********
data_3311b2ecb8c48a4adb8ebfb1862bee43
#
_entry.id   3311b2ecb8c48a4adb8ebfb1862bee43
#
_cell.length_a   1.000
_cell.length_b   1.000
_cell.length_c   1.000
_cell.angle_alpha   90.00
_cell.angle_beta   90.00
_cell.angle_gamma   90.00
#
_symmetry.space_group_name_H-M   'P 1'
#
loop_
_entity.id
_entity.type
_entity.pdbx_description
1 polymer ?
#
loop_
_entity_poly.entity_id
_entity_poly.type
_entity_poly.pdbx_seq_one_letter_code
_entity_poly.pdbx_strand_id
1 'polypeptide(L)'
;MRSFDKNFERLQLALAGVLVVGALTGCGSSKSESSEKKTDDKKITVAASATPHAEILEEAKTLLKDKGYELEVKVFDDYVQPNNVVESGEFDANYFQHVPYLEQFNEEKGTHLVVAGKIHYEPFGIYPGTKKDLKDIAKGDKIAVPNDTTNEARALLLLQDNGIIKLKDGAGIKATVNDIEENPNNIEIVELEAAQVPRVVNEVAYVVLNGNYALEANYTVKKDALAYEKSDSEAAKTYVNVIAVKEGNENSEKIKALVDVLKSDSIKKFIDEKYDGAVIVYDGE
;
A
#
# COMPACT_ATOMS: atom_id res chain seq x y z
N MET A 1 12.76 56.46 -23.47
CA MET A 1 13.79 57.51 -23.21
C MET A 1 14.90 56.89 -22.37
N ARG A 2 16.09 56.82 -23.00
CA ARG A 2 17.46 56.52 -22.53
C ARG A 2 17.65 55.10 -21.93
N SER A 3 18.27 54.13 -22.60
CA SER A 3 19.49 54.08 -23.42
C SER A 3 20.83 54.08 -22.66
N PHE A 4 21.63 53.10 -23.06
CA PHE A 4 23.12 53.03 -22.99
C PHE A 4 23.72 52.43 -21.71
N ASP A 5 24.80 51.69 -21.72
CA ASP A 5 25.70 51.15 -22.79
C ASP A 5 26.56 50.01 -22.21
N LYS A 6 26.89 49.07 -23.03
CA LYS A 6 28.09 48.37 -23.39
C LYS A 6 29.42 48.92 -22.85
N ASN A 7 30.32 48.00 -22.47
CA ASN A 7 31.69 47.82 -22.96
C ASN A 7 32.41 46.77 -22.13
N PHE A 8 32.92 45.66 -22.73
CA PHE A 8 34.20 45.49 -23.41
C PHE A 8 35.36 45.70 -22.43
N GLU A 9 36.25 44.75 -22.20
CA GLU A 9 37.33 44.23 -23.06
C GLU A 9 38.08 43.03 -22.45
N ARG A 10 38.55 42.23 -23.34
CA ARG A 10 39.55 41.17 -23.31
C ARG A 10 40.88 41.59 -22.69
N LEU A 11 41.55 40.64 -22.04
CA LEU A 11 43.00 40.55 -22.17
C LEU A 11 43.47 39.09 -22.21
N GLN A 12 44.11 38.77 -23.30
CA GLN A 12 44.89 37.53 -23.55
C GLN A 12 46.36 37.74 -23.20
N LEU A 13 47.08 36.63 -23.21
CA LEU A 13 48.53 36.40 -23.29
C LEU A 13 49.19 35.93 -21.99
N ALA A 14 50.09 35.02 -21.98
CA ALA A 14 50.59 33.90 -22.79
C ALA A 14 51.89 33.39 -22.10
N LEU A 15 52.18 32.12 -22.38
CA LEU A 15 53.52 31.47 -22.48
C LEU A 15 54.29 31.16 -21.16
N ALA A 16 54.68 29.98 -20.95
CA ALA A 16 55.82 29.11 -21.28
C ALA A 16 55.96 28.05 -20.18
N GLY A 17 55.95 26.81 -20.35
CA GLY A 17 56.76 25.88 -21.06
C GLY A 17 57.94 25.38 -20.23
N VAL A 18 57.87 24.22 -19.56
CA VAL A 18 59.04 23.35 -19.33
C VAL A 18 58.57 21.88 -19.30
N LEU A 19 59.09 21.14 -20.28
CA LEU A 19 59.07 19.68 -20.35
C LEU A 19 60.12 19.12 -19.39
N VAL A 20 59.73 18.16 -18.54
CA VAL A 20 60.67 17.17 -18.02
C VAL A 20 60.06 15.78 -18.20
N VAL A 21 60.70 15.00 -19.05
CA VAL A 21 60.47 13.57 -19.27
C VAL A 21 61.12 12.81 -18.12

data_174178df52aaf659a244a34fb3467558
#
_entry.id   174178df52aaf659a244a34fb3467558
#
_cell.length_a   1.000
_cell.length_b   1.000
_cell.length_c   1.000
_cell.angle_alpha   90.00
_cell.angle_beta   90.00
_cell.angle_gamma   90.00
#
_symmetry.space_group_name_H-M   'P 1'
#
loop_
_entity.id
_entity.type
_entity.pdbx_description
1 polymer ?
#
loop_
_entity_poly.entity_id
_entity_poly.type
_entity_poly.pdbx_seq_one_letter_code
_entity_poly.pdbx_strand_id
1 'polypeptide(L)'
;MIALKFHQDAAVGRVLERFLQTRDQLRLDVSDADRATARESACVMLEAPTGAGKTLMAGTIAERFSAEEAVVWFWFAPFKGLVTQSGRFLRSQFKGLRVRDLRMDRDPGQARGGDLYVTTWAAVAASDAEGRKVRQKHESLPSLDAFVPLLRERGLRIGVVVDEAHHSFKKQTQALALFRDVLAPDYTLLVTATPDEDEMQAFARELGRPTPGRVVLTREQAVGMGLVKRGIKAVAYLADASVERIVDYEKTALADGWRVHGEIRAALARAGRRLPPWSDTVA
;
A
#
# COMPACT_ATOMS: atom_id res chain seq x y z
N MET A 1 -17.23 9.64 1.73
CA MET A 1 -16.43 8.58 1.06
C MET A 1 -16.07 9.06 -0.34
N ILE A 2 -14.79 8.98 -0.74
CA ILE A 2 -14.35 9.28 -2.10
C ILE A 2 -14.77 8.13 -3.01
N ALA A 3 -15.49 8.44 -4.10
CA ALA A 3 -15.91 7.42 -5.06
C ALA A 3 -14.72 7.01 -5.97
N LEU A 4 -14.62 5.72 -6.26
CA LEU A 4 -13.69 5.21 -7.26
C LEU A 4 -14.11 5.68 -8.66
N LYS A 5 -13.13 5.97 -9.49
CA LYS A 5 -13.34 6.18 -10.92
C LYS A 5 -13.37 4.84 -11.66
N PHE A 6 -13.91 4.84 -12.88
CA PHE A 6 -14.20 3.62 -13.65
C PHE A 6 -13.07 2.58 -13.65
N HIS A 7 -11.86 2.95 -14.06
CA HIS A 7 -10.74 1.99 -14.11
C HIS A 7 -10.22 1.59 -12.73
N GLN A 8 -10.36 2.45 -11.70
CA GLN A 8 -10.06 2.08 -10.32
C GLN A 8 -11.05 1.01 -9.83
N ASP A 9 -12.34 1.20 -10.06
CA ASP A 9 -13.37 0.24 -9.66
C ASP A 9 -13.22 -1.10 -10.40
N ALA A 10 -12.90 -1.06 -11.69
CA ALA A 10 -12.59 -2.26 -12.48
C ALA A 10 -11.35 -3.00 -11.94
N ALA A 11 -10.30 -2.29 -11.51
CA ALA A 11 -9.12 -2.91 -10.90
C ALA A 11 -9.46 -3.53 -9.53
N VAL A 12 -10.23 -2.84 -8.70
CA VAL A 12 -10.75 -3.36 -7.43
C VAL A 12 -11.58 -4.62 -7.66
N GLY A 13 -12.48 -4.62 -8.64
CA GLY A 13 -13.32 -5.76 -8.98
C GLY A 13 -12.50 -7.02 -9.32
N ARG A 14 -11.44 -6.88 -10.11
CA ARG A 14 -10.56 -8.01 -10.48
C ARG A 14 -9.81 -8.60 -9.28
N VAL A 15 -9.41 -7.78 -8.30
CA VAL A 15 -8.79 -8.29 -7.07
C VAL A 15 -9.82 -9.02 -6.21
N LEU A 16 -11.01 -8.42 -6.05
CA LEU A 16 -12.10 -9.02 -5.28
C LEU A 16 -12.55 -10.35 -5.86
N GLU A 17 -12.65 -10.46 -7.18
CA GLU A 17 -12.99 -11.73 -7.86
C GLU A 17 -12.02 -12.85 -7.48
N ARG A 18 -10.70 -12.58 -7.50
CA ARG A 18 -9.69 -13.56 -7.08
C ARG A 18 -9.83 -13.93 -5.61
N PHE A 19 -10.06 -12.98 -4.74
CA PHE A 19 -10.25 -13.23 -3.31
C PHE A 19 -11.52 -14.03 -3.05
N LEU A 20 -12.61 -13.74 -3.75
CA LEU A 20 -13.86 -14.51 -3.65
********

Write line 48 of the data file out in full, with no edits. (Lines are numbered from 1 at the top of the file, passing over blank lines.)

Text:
C LYS A 6 29.42 48.92 -22.85